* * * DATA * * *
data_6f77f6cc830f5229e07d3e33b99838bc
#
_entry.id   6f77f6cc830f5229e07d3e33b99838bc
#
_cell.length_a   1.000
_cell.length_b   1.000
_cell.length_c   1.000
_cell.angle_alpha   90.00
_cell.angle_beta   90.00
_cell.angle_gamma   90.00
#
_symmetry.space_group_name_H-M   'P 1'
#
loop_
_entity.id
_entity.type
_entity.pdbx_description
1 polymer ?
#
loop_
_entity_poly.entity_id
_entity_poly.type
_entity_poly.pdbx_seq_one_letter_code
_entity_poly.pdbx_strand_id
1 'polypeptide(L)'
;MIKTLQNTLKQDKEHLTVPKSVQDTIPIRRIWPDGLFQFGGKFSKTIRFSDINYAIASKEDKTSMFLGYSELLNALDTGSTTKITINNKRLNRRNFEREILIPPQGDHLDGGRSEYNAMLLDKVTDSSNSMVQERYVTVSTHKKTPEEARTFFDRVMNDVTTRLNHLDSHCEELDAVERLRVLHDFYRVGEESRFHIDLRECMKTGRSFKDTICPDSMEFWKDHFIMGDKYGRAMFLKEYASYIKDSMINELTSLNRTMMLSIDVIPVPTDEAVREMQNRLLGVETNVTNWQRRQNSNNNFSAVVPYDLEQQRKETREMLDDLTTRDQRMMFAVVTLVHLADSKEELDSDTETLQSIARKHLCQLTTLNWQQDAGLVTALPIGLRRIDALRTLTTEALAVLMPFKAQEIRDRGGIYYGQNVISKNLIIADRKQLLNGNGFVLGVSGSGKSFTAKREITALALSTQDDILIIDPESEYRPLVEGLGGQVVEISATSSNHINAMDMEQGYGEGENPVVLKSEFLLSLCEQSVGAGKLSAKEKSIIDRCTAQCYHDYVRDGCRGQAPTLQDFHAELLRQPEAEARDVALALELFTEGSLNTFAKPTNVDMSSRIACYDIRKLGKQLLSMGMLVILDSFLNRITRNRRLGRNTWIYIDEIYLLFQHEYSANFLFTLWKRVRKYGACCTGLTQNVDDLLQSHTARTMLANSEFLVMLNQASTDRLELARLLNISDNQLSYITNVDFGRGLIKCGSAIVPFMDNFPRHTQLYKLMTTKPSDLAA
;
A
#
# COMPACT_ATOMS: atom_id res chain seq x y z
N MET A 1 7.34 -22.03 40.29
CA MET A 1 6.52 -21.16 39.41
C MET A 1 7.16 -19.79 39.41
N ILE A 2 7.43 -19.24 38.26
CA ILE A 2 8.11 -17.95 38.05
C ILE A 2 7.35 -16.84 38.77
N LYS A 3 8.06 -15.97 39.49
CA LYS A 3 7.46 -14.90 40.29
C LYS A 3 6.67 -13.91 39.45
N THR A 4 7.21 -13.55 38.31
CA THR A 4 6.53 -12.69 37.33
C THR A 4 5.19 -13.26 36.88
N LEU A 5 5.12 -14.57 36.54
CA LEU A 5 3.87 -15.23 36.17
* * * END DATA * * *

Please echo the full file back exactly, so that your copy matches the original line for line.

data_6f77f6cc830f5229e07d3e33b99838bc
#
_entry.id   6f77f6cc830f5229e07d3e33b99838bc
#
_cell.length_a   1.000
_cell.length_b   1.000
_cell.length_c   1.000
_cell.angle_alpha   90.00
_cell.angle_beta   90.00
_cell.angle_gamma   90.00
#
_symmetry.space_group_name_H-M   'P 1'
#
loop_
_entity.id
_entity.type
_entity.pdbx_description
1 polymer ?
#
loop_
_entity_poly.entity_id
_entity_poly.type
_entity_poly.pdbx_seq_one_letter_code
_entity_poly.pdbx_strand_id
1 'polypeptide(L)'
;MIKTLQNTLKQDKEHLTVPKSVQDTIPIRRIWPDGLFQFGGKFSKTIRFSDINYAIASKEDKTSMFLGYSELLNALDTGSTTKITINNKRLNRRNFEREILIPPQGDHLDGGRSEYNAMLLDKVTDSSNSMVQERYVTVSTHKKTPEEARTFFDRVMNDVTTRLNHLDSHCEELDAVERLRVLHDFYRVGEESRFHIDLRECMKTGRSFKDTICPDSMEFWKDHFIMGDKYGRAMFLKEYASYIKDSMINELTSLNRTMMLSIDVIPVPTDEAVREMQNRLLGVETNVTNWQRRQNSNNNFSAVVPYDLEQQRKETREMLDDLTTRDQRMMFAVVTLVHLADSKEELDSDTETLQSIARKHLCQLTTLNWQQDAGLVTALPIGLRRIDALRTLTTEALAVLMPFKAQEIRDRGGIYYGQNVISKNLIIADRKQLLNGNGFVLGVSGSGKSFTAKREITALALSTQDDILIIDPESEYRPLVEGLGGQVVEISATSSNHINAMDMEQGYGEGENPVVLKSEFLLSLCEQSVGAGKLSAKEKSIIDRCTAQCYHDYVRDGCRGQAPTLQDFHAELLRQPEAEARDVALALELFTEGSLNTFAKPTNVDMSSRIACYDIRKLGKQLLSMGMLVILDSFLNRITRNRRLGRNTWIYIDEIYLLFQHEYSANFLFTLWKRVRKYGACCTGLTQNVDDLLQSHTARTMLANSEFLVMLNQASTDRLELARLLNISDNQLSYITNVDFGRGLIKCGSAIVPFMDNFPRHTQLYKLMTTKPSDLAA
;
A
#
# COMPACT_ATOMS: atom_id res chain seq x y z
N MET A 1 7.34 -22.03 40.29
CA MET A 1 6.52 -21.16 39.41
C MET A 1 7.16 -19.79 39.41
N ILE A 2 7.43 -19.24 38.26
CA ILE A 2 8.11 -17.95 38.05
C ILE A 2 7.35 -16.84 38.77
N LYS A 3 8.06 -15.97 39.49
CA LYS A 3 7.46 -14.90 40.29
C LYS A 3 6.67 -13.91 39.45
N THR A 4 7.21 -13.55 38.31
CA THR A 4 6.53 -12.69 37.33
C THR A 4 5.19 -13.26 36.88
N LEU A 5 5.12 -14.57 36.54
CA LEU A 5 3.87 -15.23 36.17